Wednesday, June 29, 2016

Ho Hum just another skull fragment and limb bone

It is getting rather routine to find skull fragments and great limb bones. So much so that I forget that whole animals used to be classified by one or two bones. I also forget that five years ago I'd die to have such a wonderful find of bones. I guess familiarity breeds contempt, and I've certainly become familiar with Bernie.

By my latest count, including skull fragments and brain cases, we have about 23 bones that are associated with heads! This is an incredible number of these important bones. Even the 'broken' bones are very interesting since the majority of the breaks are along suture lines of the skulls. This implies the bones were weathered and all flesh gone when they were buried, weathered to the point that the skull bones separated along the natural suture lines.

Here are the latest bones I have prepared; first the maxilla I talked about at my last post. This is the one with tooth abscesses.

 Next we have yet another skull fragment. It shows some nice suture separation.

Here is where it fits on the skull - looking from the bottom side. It sets midline, around the eyeball orbit.

Last, here's another limb bone. The end closest to the outside of the concretion was difficult to prepare as somehow it lost color contrast with the matrix and the structure didn't show up well. At first I wondered if it was a piece of coral. It did turn out to be a rather nice limb bone, with the normal incompletely ossified ends that we find from this group of animals.

Now back to preparing another batch of centrums (one with a nice neural arch) 
Sincerely, Greg Carr

Thursday, June 9, 2016

Sometimes, life is the Pits

I've been working on a great piece of the upper jaw of our Thalattosaurs. I just got it finished today - still have to scan it before it goes to Alaska.  It has two wonderful new things to teach us that I haven't understood before. Here is the inside (lingual) side of the jaw.

And here is the outside   (Bucal). It is 14.8cm long (almost 6 inches). 
The first item is that this upper jaw, containing part of the hard palate, has a large vomeronasal pit. This pit is located at the outside edge of the palate where it hooks to the tooth row. These pits are smelling organs used in conjunction with the animal's tongue. Think of a snake or a monitor lizard - they put out their tongue, wave it around a bit, then retract it. Out in the air the surface of the tongue absorbs molecules that we refer to as 'odors'. Upon retraction the tongue tip is inserted into the vomeronasal pit, where the molecules come off the tongue and attache to smell sensor cells on the walls of the pit. In this way some reptiles have an accurate sense of smell.

 Why is this important? - because these pits have not been identified in this type of animal before! Preservation of other hard palates hasn't been good enough to see them clearly. This pit is quite deep, over 1 cm and almost pierces through the top of the palate. The bone at the top is less than 1 mm thick. I think this has major implications for the lifestyle of these animals. Smelling your food in the water, perhaps, along with excellent vision to hunt them down in deep water?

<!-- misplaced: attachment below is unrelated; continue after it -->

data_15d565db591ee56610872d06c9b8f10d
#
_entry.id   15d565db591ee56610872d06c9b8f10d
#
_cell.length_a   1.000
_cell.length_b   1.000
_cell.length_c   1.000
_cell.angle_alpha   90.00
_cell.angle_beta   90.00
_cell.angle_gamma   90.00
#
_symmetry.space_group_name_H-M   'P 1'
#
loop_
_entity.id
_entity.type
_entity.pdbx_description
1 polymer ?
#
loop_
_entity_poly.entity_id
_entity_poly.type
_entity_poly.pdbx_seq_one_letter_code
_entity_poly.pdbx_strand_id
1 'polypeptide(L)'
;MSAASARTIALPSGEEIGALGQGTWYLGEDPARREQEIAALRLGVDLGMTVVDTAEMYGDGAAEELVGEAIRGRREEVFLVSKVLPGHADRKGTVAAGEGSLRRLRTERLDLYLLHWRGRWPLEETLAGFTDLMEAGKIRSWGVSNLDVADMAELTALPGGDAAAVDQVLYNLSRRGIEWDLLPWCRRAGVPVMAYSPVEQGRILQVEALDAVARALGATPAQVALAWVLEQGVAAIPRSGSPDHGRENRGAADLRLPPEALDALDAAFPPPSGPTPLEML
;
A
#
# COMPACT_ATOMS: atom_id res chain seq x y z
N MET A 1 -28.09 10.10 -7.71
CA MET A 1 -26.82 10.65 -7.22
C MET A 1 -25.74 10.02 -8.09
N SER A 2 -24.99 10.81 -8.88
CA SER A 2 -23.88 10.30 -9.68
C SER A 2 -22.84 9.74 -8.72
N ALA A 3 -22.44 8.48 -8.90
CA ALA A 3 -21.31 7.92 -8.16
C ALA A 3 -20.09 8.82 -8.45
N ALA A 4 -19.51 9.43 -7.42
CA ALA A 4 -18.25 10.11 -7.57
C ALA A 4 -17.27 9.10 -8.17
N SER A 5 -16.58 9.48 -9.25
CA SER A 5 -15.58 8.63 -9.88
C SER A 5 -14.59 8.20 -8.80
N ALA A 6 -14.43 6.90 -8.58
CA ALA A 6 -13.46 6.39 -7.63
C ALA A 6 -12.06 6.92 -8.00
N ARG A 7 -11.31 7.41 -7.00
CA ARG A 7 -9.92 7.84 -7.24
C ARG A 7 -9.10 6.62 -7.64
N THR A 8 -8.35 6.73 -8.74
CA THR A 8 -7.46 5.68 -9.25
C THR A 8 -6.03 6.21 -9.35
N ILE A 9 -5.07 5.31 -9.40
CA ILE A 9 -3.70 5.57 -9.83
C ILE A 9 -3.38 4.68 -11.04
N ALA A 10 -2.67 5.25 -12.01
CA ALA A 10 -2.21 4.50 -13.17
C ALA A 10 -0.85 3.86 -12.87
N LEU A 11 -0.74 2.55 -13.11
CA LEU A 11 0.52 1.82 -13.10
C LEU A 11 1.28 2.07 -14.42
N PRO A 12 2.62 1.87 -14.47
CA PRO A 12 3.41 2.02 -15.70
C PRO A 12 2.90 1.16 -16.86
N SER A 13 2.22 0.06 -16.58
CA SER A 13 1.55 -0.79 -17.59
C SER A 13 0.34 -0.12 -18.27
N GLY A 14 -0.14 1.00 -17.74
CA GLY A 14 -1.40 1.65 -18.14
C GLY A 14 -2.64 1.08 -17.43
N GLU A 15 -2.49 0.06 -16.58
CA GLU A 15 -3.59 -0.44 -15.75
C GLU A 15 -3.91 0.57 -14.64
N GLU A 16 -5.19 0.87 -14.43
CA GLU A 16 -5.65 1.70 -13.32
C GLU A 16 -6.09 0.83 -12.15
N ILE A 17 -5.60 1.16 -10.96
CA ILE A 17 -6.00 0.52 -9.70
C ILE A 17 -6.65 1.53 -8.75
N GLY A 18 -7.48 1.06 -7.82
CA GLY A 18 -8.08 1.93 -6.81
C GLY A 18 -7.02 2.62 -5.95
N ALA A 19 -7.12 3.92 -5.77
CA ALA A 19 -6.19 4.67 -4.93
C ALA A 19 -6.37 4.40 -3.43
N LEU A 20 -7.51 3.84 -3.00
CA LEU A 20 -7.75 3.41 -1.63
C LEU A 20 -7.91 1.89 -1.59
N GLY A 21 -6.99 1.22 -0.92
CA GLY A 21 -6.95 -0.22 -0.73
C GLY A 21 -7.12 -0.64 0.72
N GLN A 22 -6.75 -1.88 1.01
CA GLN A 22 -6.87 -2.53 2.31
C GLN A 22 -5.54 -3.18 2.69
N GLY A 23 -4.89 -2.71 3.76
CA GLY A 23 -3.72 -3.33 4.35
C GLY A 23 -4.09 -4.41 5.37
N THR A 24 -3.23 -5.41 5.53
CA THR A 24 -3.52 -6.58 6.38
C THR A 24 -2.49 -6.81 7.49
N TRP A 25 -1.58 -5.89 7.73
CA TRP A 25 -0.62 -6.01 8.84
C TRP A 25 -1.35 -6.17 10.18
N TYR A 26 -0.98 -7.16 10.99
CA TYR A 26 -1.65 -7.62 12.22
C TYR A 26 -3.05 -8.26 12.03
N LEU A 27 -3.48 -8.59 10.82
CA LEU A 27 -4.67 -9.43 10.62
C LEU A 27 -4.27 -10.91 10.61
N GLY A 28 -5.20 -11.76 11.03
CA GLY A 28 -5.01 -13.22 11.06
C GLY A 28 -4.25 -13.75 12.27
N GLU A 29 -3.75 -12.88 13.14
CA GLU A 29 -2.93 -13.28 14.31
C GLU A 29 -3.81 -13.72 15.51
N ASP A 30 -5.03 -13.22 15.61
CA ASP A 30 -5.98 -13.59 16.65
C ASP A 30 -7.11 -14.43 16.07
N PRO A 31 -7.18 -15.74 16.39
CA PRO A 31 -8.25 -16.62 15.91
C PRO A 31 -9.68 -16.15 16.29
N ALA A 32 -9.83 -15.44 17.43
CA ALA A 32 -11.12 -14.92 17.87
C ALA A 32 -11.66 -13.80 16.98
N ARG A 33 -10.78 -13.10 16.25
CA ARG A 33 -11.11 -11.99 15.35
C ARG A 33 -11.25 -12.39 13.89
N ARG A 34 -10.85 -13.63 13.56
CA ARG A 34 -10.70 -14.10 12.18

The second 'Pits' in this essay are concerning the teeth. There are 6 major teeth in this jaw.  All of these teeth have been broken off at the bone line. They all show extensive abscesses through the dentine down into the jawbone! This can tell us much about the teeth of these animals - they are very different than lizard or dinosaur teeth and much more like mammal teeth.

Here is the biggest tooth - it is about 9mm across. The most prominent ring is the hard enamel, which is the hardest part of the tooth. The enamel is broken exposing the dentine inside the tooth, where mammals have their blood vessels and nerves. This is what is removed by the dentist when you get a 'root canal'!
 This did not happen at death - if the tooth was broken at death, the dentine would still be filling the inside of the tooth and it would be relatively flat-topped. Instead, we have a pit where the dentine rotted away before death.

Here are two other teeth. As before, there are very deep pits on the inside of the tooth inside the ring of enamel. One of these pite is only about 2mm diameter but over 8mm deep! And there is still matrix at the bottom - I can't see to prep it out deeper.
 Here is the most severe pit of all. You see the two rings of abscessed teeth  - in between there is a hole where half the tooth enamel is still present, but the entire other half of the tooth and the surrounding bone is missing.
 This side view shows how much bone is missing - the hole is about 12mm long, 6mm wide and about 8mm deep. This animal was probably hurting!
Older dental abscesses are known, including one from a Permian animal.  The authors of that paper concluded that these were true real-life dental problems and that their animal did not frequently shed it's teeth. Dental abscesses are unheard of in modern lizards, and not very common among dinosaurs since diseased teeth are merely shed and not allowed to decay. Perhaps Bernie's type of animals did not shed their teeth either? 

Sometimes life is the Pits. 

Sincerely, Greg Carr